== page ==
The basics of seed saving involves understanding the different types of seeds and what they need. Here is a great guide for how to save seeds!
Saving Seed Starters
The art of saving the seed. It’s one of the most beautiful elements of gardening— retrieving the seeds from hearty plants to begin another cycle of life.
Like cultivating and harvesting, with each plant there’s a different method for saving its seeds. Lucky for us, humans have been saving seeds for thousands of years so we do have some general rules of thumb to go by! Here is how to save seeds the right way!
How to Save Seeds
First of all – and this is BIG:
Not all seeds can be saved. When learning how to save seeds, this is important to note. You should only save heirloom seeds that you know were not bred to be sterile or hybrid. Let me explain.
Hybrid is a term that means that a plant was created by cross pollinating two seed varieties. One seed might be for vigorous growth, and another might be for disease resistance. When you use seeds from hybrid varieties, the resulting plant may or may not contain the characteristics of the original plant. For instance, you could get a tomato that doesn’t look anything like the one you harvested and loved, or it may not produce anything. Heirloom plants are open pollinated by bees and birds and may not be as productive as a hybrid, but the seeds you’ve saved properly will guarantee that the plant will be the same, year after year.
That means, no, you may not be able to grow vegetables from the seeds (mostly hybrid) in grocery store items. This is intentionally done by mainstream growers so they can create food that lasts in a grocery, shipping, and mass production setting. I know, that might come as a shock to you because many people on TikTok for example have mentioned how to save seeds from grocery store vegetables but it won’t work the same as saving the right seeds.
The Best Seeds to Save: Heirloom Varieties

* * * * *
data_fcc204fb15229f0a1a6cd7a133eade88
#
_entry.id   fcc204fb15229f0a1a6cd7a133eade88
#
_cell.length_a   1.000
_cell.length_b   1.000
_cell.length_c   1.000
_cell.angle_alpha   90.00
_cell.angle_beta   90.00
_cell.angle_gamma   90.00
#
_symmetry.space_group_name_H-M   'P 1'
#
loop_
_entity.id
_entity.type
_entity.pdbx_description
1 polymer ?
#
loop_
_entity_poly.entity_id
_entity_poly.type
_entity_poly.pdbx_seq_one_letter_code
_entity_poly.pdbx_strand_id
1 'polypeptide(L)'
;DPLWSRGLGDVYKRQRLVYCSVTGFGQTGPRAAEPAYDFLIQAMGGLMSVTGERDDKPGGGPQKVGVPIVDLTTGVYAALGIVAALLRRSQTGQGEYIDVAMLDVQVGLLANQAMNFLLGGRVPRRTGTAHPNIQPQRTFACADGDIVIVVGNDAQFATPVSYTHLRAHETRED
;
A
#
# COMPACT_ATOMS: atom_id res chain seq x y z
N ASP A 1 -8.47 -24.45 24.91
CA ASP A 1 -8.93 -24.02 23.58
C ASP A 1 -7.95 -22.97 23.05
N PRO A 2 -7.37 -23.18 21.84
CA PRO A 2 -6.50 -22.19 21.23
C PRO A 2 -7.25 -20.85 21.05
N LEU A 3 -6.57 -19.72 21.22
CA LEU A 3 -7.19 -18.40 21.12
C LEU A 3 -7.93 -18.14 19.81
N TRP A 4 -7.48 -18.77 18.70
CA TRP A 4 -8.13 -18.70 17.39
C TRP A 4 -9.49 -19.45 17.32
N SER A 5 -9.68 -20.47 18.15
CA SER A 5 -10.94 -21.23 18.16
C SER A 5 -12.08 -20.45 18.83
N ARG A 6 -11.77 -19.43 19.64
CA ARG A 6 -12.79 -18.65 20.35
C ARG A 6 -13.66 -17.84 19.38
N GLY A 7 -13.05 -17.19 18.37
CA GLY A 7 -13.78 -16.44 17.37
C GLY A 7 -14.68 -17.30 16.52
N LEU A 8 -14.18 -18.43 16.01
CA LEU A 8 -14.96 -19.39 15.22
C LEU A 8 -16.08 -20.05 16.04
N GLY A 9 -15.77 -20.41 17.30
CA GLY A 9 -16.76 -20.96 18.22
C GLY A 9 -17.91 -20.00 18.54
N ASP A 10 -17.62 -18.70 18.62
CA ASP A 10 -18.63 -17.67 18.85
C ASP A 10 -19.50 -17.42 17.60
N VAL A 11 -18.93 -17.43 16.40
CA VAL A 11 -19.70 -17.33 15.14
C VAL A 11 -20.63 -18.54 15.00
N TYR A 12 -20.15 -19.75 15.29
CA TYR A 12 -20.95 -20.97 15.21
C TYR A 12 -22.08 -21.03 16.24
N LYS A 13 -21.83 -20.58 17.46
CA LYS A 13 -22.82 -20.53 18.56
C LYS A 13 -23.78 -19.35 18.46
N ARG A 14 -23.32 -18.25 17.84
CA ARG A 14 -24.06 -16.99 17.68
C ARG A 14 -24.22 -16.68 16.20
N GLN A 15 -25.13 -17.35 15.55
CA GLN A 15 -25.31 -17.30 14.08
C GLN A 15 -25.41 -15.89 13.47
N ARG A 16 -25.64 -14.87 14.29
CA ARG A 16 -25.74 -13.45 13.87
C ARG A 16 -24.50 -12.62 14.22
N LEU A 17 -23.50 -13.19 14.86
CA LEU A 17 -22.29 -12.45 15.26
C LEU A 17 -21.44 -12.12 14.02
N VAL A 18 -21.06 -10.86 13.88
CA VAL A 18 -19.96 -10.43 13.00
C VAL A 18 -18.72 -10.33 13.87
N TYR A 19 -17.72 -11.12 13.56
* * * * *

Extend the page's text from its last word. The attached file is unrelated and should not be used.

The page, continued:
Be sure that when you buy seeds, they’re heirloom varieties, or if you buy starts, try to get heirloom varieties as well. Many organic seedlings at the nursery may be fine to save seeds from, but there is also no guarantee that they’ll produce well.
How to Save Different Types of Seeds
In the next few paragraphs, I am going to outline how to save small and large seeds, beans and peas, as well as how to save annual flower seeds.
How to Save Small Seeds:
For small seeds that are inside of the fruit, try and choose your best harvest. I know, that’s tricky. To save the seeds of fruit that has small seeds inside like tomatoes and strawberries, you roughly chop it, place it in a mason jar, add some water to macerate, or soften it. Shake, shake, shake as hard as you can, and the seeds will separate from the flesh. Strain out the seeds from the pulp and set them out to dry a few days, then store.
How to Save Large Seeds:
For larger seeds, like those of squash or cucumber, remove any flesh from around the seed and gently dry with a towel to save the seeds. Set your seeds on a paper towel to cure/dry in a single layer out of direct sunlight. They should be thoroughly dry in about three to seven days. Store in an envelope or glass jar in a cool, dry place.
How to Save Beans and Peas:
To save our podded friends, you need to let some of the bean and pea pods stay on the vine to dry out. They’ll naturally do the work for you. Collect the pods, gently open them, and take out the inner pea or bean. Make sure they are fully dry before storing them.
How to Save Annual Flower Seeds:
Saving these seeds is a favorite because it’s easy. We’re talking how to save zinnia, calendula, cosmos, and sunflower seeds. Simply let your flower heads mature on the plant and dry out to a brown-grey color. Don’t wait too long— a quick brush of the hand will release the seeds contained in the flower head.
To decide which seeds to save, choose among the best and plumpest flowers as those good genes will be passed along! Once you’ve collected the seeds into your hands, spread them out on a clean surface and keep the ones that are complete and well-formed.
Store in an envelope in a cool dry place with a label on them. Note the date you saved the seeds on, the flower variety, and a good sow date.
How to Store Saved Seeds
Cool, dry places are best. Inside paper envelopes or in even glass jars can be perfect. Just be sure saved seeds are 100% dry, or they will mold/rot.
I know this may seem like a bit more work than just buying your seeds or seedlings from the nursery, but from my experience, I can be confident of the variety I am growing. How many times have you purchased a seedling only to find it is not what the label proclaimed it to be? Harvest your seeds with the tips shared in this how to save seeds guide and you will be guaranteed of success and healthy plants!
For more like this post, check out the ones below:
My Favorite Must-Grow Zinnias & Zinnia Growing Tips
Container Garden Tips: How To Keep Your Flowers Blooming All Summer Long
Grow Like a Pro: Seed Starting for Beginners
Leave a Reply